originally posted June 4, 2008
May 2021: reformatted; all links updated; text revised as noted
Though I’m still swamped with some pretty good projects, I’ve slowly taken some time this spring to begin the process of refreshing and reviving a few of my specialty websites. These are sites that I use to advertise particular, specialty services that I offer. They were still drawing traffic, but over the past few years, the sites had grown stale and—to be blunt—boring! Most of them were just plain-text HTML sites (and, I do mean plain HTML) that I used to learn website coding and meta-tagging several years back, back when sites were primarily information based and didn’t have to be so pretty to attract potential customers and hold their attention long enough for them to read a couple of lines of text!
As you know, those days are long gone!
My first primary website went live in 1997. As archaic as it was, it did have some design elements to it, and it even enabled me to venture into full-time freelancing. Over the years, I tweaked here and there and added pages as I added services and clients, answered repeat questions, and moved more and more online. Believe it or not, I used that site for more than five years. For the second generation site, I decided to hire a web designer—after all, I figured, I was only schooled in instructional design; how could I possibly learn web design? Well, like many of you, I fell into quite the learning experience with that adventure. Needless to say, that iteration of the site lasted only a year before I gave up and searched for another way to get online: I was reminded that if you want something done “right,” you’d better do it yo’self!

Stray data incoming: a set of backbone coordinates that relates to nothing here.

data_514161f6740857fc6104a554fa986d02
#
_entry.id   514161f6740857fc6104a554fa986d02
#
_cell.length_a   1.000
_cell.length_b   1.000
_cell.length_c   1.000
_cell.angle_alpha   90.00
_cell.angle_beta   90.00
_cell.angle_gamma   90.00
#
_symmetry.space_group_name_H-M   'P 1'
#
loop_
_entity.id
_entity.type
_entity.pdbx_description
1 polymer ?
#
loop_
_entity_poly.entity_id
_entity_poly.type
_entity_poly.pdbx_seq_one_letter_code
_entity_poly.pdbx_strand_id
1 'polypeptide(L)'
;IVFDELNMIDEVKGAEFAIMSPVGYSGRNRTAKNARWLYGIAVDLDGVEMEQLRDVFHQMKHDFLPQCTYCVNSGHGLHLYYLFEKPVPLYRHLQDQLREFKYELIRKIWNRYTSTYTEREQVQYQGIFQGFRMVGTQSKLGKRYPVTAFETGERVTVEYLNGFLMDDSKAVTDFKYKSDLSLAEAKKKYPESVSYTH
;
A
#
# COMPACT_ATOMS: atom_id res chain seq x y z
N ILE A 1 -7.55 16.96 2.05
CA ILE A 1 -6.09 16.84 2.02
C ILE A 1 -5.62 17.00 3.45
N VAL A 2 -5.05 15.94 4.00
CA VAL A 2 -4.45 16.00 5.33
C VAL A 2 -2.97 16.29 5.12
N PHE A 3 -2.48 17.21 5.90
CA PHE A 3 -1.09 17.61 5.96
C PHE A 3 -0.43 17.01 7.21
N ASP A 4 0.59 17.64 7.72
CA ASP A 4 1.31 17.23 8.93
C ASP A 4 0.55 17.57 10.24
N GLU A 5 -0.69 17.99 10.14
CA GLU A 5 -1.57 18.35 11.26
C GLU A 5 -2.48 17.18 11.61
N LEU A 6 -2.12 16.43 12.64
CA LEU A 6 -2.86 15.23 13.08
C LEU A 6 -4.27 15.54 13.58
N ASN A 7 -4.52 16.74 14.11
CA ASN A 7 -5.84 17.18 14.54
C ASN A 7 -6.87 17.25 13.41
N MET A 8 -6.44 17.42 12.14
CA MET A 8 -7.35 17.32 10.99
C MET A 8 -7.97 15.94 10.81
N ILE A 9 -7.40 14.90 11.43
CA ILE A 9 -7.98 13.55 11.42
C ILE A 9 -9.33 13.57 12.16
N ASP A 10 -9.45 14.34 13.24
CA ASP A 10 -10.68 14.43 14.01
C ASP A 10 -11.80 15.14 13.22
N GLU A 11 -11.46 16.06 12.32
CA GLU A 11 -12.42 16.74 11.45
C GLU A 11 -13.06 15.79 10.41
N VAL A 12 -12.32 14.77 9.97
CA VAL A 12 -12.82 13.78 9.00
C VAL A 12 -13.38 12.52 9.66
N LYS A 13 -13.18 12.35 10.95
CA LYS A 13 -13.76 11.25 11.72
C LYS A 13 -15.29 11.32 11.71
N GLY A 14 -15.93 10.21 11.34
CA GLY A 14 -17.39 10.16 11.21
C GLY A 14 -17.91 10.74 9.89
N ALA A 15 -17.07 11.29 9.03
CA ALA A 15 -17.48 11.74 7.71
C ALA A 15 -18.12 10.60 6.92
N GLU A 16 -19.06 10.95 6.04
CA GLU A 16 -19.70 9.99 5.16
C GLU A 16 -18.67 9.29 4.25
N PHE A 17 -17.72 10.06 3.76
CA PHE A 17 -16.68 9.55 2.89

So, I practically did. I worked to create a template for the site and to move text into the template. Slowly, I learned HTML and tweaked to near-perfection. (That adventure grew into the third generation of the-freelance-editor.com, which is live today.) As I experimented and learned about XHTML and XML and codes and tags and CSS and SEO and keyword enrichment and the secret advantages of publishing online, I also began work on some network sites—primarily for fun. Little did I know that those sites would turn into active doorway pages.
Regardless, I am proud to announce that two of those network pages are completed, and I hope you take time to check them out. You’ll find them (without formatting, for some reason) at theWebPageEditor.com and theBlogEditor.
UPDATE: Now on the fourth generation of the-freelance-editor website, I’ve also updated the names and URLs for my network web pages. The two mentioned in the last paragraph are now the-website-editor.com and the-blog-editor.com. Other landing pages can be found on my current “specialty ‘divisions’” web page.
image information: This was the banner section of the the-freelance-editor home page from sometime in 2006 to about 2012.